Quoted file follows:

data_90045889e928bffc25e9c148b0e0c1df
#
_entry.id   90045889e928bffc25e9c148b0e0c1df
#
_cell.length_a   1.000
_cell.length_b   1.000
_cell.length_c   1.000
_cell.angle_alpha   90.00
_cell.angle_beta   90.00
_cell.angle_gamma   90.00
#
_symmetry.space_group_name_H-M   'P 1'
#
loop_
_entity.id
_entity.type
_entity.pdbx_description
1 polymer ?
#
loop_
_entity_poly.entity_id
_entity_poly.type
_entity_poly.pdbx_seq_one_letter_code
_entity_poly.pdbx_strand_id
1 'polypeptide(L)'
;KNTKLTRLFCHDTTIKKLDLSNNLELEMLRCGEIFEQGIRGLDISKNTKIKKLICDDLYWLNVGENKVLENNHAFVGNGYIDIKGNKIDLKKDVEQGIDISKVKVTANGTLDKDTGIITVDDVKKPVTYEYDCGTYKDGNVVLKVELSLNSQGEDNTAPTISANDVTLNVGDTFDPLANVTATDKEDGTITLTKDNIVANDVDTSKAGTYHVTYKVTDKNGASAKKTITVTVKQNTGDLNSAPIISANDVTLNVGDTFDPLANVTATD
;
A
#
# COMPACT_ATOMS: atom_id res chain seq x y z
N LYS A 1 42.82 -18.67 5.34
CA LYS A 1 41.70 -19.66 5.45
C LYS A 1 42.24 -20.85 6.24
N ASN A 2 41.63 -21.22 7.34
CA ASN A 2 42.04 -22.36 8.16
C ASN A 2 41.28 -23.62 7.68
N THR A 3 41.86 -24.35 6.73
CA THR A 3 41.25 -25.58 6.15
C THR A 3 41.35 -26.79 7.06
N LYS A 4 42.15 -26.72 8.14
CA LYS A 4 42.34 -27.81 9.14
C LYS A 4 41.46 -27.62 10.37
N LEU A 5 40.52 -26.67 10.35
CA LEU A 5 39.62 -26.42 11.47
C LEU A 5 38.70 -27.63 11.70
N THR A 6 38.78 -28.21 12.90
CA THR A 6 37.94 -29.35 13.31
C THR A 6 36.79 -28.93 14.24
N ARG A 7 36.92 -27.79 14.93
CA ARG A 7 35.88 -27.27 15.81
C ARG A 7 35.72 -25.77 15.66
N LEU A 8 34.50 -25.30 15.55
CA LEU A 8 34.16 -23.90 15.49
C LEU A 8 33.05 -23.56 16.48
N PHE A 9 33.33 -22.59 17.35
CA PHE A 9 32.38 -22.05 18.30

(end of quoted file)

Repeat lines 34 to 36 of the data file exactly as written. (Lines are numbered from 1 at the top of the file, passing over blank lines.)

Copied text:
N ASN A 2 41.63 -21.22 7.34
CA ASN A 2 42.04 -22.36 8.16
C ASN A 2 41.28 -23.62 7.68